This Halloween, we found ourselves in what may some regard as a relatively spooky environment: 1646m deep, on the bottom of the ocean, under bone-crushing pressure that is 160x more than normal, alone in the most remote part of the Pacific, in a place where light never shines, and distant sounds only echo hauntingly.
Although we are near the equator, it is 2.6 degrees C in these deep sea environments, and we are working on seamounts that have never been mapped – let alone seen – prior to today. We are in a part of the Pacific so remote that the closest humans to us are on the space station. But fear not: although everything I have said is true, we are safe on the surface, surrounded by colleagues, navigating an unmanned undersea robot for the sake of science.
We spent last night using the ship’s high-tech multibeam systems to generate a 5-m gridded high definition bathymetric map, so that we could choose a dive site, and then lower a new, custom-built submersible, a remotely-operated vehicle (ROV) named SuBastian, owned and operated by the Schmidt Ocean Institute. Fast forward an hour later, and here we are – with a map and a robot – and rapidly (by the second!) acquiring 4K images of deep sea creatures that have never been seen, in a place that has never been explored, using technology that is newly invented. We are a diverse team of scientists and engineers working to sample corals and other marine invertebrates using a variety of techniques: suction sampling, coral cutters, and some new soft robotics technology “squishy fingers” and “linguini fingers” (developed by the Wyss Institute at Harvard) to sample delicate and gelatinous targets.
Not only are we using this incredible technology to look at this incredible biology, but we’re doing it in a special place that I have been privileged to work on and with for almost a decade – the Phoenix Islands Protected Area (PIPA), for whom I am the co-Chief Scientist. PIPA is owned by the Republic of Kiribati, and I have had the honor of supporting this country by helping to design and advance the scientific research program for the entire California-sized, uninhabited, remote marine protected area.
So. Where are the ghosts?
We are diving on ancient volcanoes, 50-80 million years old, that are haunted with history. There are some corals that are estimated to be thousands of years old, still alive, still thriving. But then there are those that have died, evidenced now only their rubble, or their ancient calcareous bases and stalks still standing as a tombstone, marking the grave of a deep sea marine invertebrate that once was. There are iron-manganese crusts, a sign of slow and steady precipitation of minerals over time, accumulating over basaltic substrates, blanketing the former volcano. And finally, there are the living invertebrates – so many of which are clear and ghost-like (transparent or translucent) – with pale or shimmery coloration – just quietly sitting on the lightless seafloor, eating marine snow as it gently falls from the surface.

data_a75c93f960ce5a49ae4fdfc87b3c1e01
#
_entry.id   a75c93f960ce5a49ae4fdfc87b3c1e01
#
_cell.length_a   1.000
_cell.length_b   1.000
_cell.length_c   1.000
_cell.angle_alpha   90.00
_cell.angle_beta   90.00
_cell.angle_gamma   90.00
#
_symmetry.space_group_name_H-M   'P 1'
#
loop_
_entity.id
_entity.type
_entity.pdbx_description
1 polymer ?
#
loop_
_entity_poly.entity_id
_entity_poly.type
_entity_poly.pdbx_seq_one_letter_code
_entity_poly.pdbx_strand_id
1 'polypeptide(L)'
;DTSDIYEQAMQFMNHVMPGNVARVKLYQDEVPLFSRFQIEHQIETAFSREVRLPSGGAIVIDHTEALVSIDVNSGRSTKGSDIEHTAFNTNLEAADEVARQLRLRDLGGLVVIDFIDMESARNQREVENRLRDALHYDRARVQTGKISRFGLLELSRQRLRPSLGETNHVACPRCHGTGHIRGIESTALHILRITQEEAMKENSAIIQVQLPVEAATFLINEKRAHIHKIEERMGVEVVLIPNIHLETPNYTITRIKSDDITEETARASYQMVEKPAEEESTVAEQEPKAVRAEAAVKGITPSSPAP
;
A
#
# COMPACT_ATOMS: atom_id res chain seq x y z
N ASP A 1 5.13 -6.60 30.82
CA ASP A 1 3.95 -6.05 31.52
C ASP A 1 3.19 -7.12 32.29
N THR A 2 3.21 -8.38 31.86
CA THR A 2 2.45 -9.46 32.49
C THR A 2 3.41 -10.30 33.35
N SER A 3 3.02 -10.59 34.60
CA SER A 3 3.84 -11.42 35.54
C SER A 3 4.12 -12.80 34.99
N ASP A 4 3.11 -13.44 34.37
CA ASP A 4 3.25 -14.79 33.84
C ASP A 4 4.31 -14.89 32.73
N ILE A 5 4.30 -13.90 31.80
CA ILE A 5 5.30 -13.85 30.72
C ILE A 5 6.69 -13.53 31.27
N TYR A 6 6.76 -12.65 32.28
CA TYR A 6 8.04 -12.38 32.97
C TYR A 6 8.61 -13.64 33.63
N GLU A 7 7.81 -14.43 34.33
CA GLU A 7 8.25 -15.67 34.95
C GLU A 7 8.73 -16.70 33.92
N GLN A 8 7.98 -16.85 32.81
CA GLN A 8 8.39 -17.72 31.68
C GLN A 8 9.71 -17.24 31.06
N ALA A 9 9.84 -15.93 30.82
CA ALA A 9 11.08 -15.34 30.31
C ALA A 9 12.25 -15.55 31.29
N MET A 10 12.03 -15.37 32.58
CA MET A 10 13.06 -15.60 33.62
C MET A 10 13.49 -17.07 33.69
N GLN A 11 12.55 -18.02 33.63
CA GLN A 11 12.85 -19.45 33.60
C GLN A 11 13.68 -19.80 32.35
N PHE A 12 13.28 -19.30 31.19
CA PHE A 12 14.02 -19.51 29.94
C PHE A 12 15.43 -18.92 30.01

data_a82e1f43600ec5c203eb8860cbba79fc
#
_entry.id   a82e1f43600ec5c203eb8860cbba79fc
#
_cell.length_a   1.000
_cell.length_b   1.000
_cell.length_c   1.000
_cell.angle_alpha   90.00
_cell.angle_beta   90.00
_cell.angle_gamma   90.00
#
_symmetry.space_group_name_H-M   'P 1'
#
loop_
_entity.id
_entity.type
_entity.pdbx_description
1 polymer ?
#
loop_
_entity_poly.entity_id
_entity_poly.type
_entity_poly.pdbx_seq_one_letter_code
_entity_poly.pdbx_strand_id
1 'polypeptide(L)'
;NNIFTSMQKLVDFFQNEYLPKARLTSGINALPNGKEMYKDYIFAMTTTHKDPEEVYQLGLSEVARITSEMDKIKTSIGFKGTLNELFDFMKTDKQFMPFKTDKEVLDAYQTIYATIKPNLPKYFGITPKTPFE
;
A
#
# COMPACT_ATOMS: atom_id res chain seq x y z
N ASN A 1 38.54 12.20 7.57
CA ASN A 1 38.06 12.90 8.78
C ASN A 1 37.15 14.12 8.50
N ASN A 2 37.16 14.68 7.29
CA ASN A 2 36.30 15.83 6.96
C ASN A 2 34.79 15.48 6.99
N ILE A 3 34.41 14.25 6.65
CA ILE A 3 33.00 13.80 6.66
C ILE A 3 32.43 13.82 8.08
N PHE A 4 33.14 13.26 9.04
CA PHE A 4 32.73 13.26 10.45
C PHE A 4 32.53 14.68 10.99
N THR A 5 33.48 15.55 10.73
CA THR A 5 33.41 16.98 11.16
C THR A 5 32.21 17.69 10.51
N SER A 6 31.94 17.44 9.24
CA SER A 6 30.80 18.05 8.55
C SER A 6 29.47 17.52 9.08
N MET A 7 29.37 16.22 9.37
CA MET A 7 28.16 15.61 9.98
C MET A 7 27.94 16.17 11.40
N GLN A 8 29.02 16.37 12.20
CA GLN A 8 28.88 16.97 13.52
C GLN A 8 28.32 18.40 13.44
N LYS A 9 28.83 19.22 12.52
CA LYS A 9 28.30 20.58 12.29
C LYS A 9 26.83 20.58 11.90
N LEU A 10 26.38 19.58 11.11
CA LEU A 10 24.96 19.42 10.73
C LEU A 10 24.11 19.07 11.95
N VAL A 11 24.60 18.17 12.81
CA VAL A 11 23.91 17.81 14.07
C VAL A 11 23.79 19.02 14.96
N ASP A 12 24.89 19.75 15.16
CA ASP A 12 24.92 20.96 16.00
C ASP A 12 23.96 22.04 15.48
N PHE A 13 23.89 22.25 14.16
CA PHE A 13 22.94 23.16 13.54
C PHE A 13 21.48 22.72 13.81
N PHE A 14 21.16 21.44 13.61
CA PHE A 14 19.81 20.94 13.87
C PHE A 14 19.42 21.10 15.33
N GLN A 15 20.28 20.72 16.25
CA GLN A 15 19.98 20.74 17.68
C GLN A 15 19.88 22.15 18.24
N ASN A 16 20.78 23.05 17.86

We are here to document, collect, and study some of these organisms. This process will establish a baseline inventory of deep sea creatures for PIPA, as well as illuminate species-specific interactions between corals and their predators, and their microbes (in collaboration with Anna Gauthier and the Kagan Lab at Harvard, the Shank Lab at Woods Hole Oceanographic Institution, and the Cordes Lab at Temple University). Together, we are examining the ecology, morphology, histology, genetics, and microbial ecology of these organisms and communities to help support conservation science in this fully protected, no-take area.
Tricks and Treats
Along the way, we’ve been tricked and treated. The tricks? Some elusive samples have literally fallen between our robot fingers, denying science the opportunity to study them. Some haloed corners of our screens have whispered excitement, but have turned out to only shadows or oddly-shaped rocks. The treats? New discoveries, almost by the hour. Fair weather. Calm seas, a collaborative and energized ship with 42 people working towards this common goal of discovery, science, and engineering. The joy of narrating our dives live to our friends and family back home, and an anonymous audience of over 600,000 viewers who are tuning in to see these incredible habitats with us.
Ghosts are everywhere, but we are more interested in the magic of science. Through careful thinking, hypothesis-testing, engineering, natural history and curiosity… we do not need a costume or a mask this Halloween. We are scientists, and this is as real as it gets: No tricks. ;-) Happy Halloween!